• Inpatient or hospitalization programs: These programs involve overnight or longer stays for severely ill mental health patients who need around-the-clock care. Usually, the inpatient stays last about 30 days. Then, the individual will be transferred to another psychiatric facility or residential program.
  • Housing or residential programs:These programs are a type of inpatient service that helps patients whose mental illness has drastically impaired their ability to function. Housing programs provide patients with a sense of independence while learning basic daily activities and strengthening their social skills. Residential programs often provide long-term treatment and medical care but are designed to be more comfortable than the typical hospital setting.

More specifically, patients can receive treatment and achieve outcomes from various organizational program structures that fall within the previous three categories, including:

ACT Programs

Assertive Community Treatment, or ACT programs, are a comprehensive and local-based treatment model for individuals with serious mental illness. These programs work on a service-delivery model that provides individualized treatment in a person's home. This way, the individual can benefit from around-the-clock treatment, care and services that they would receive in a psychiatric unit but be more comfortable in their own home.

ACT program team members are trained in various fields, such as vocational rehabilitation, social work, psychiatry and other treatment services to ensure every patient receives ongoing support to help alleviate their symptoms. ACT programs are also a great way for patients to feel a sense of independence while treating their mental illness.

The primary goals of ACT are to reduce or eliminate the debilitating symptoms of mental illness that prevent an individual from meeting basic needs. This program also aids in lessening the burden on an individuals' family to provide care while helping them improve in social and employment roles.

Some of the key features of ACT programs include:

  • Behavioral skill teaching
  • Collaboration with families
  • Group therapy
  • Medication
  • Support for employment, housing, money-managing and education

Clubhouse Programs

The Clubhouse model combines an intentional therapeutic community with the support and promotion of employment, education, housing and health and wellness. This program is often a cheaper alternative to a psychiatric stay in a hospital setting. It allows individuals who have mental illnesses to live in an environment of shared work and purpose. Clubhouses emphasize the sense of community, membership and belonging as means to recovery.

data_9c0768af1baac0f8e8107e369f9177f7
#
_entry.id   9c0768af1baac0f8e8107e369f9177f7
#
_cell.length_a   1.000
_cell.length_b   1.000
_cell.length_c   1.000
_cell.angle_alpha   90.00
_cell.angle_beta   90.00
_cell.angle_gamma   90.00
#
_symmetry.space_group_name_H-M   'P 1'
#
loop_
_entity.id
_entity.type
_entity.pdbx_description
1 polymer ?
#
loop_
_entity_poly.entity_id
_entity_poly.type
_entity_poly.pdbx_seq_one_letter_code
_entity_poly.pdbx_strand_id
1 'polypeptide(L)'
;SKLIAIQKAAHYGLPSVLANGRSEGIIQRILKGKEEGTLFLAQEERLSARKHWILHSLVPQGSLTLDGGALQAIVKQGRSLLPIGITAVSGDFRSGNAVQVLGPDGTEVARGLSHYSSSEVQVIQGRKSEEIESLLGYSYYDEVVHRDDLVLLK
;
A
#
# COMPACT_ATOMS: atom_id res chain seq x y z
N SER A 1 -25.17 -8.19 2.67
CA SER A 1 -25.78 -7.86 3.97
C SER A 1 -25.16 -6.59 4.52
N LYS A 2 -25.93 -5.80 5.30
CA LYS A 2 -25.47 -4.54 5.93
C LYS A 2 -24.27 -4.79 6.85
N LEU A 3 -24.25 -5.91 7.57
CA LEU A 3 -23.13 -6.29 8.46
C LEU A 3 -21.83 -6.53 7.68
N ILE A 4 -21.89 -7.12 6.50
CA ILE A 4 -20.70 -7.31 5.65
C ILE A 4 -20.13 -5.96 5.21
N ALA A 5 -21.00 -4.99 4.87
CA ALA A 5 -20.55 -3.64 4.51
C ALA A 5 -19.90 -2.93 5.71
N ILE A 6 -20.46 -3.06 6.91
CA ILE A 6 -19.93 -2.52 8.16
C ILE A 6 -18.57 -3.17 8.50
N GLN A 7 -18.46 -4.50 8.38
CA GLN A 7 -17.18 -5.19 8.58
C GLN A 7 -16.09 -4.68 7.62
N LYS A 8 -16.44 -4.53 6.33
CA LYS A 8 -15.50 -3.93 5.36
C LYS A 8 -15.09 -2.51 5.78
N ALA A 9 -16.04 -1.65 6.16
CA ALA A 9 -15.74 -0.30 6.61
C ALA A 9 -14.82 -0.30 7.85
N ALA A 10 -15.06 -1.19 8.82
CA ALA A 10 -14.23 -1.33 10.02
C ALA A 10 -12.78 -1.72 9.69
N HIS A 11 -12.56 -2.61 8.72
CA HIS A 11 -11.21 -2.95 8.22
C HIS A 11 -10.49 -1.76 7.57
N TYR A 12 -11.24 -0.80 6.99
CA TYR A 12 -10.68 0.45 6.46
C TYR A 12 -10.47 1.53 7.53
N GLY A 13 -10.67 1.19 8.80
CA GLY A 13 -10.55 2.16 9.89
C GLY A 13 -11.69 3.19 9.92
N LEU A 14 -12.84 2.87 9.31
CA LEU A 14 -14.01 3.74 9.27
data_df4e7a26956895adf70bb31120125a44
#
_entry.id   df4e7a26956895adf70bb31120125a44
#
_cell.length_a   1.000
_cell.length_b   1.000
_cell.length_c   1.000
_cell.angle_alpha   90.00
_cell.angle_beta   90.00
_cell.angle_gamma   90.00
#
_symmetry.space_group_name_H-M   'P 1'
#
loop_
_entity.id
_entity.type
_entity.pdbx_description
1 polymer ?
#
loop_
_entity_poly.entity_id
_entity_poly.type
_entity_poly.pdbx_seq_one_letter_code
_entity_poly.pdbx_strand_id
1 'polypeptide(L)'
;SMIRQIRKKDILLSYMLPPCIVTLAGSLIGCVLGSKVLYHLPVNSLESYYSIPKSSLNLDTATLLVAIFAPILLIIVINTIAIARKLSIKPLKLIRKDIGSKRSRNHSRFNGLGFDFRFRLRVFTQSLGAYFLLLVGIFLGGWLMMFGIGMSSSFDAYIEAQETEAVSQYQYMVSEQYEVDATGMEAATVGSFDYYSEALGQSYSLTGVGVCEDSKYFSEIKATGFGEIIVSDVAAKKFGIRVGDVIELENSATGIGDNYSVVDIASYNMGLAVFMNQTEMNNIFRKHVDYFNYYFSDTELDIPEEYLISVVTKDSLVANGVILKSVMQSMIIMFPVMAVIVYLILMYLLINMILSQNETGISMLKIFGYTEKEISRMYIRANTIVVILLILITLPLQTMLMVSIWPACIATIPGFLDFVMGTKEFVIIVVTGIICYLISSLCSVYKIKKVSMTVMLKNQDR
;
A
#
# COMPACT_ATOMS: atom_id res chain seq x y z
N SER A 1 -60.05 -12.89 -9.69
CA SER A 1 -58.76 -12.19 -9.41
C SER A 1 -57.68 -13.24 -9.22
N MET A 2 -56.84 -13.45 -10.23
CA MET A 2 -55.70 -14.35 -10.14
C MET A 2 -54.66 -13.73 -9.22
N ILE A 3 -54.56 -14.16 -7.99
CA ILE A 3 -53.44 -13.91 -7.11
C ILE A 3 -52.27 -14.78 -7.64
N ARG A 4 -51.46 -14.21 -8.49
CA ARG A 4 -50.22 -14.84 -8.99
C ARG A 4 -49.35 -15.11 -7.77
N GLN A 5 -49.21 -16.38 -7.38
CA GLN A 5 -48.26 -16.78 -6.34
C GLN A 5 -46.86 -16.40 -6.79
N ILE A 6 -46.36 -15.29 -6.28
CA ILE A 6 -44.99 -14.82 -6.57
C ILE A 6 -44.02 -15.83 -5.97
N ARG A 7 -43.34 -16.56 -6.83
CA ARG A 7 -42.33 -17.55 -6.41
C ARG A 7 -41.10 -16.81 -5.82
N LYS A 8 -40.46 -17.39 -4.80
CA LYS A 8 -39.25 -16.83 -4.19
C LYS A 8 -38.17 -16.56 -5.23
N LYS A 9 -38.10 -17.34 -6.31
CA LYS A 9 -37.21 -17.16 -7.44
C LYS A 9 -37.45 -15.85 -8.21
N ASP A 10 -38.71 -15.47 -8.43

While members are staying in a Clubhouse, they will have access to many different opportunities that enable them to successfully rejoin societal support. In contrast to ACT programs, Clubhouse programs bring individuals together to live in a healthy, restorative environment to rely on others who are also in the process of recovery. For many people whose lives have been severely disrupted due to their mental illness, living and engaging with others who are going through the same thing can make them feel less isolated.

Clubhouse programs may also help individuals feel hope in treating their mental illness and increase their confidence and participation during rehabilitation. Clubhouses are usually voluntary and self-determined, so individuals can stay and receive treatment and healthcare services in their chosen timeline.

IPS Programs

IPS psychiatric rehabilitation PRP programs

Individual Placement and Support Programs, or IPS, are rehabilitation interventions for those with debilitating mental illness. This program focuses on supported employment so those with severe behavioral health conditions can work jobs of their choosing. Using various forms of education and technical training, individuals can learn skills that help advance their career paths.

When individuals with severe mental illness are also unemployed, it may add to their feelings of low self-esteem and alienation. These strong feelings may sometimes lead to increased symptoms of their disorders, making it even more challenging to access and accept help. IPS programs emphasize the benefits of employment for those with mental health illnesses, such as: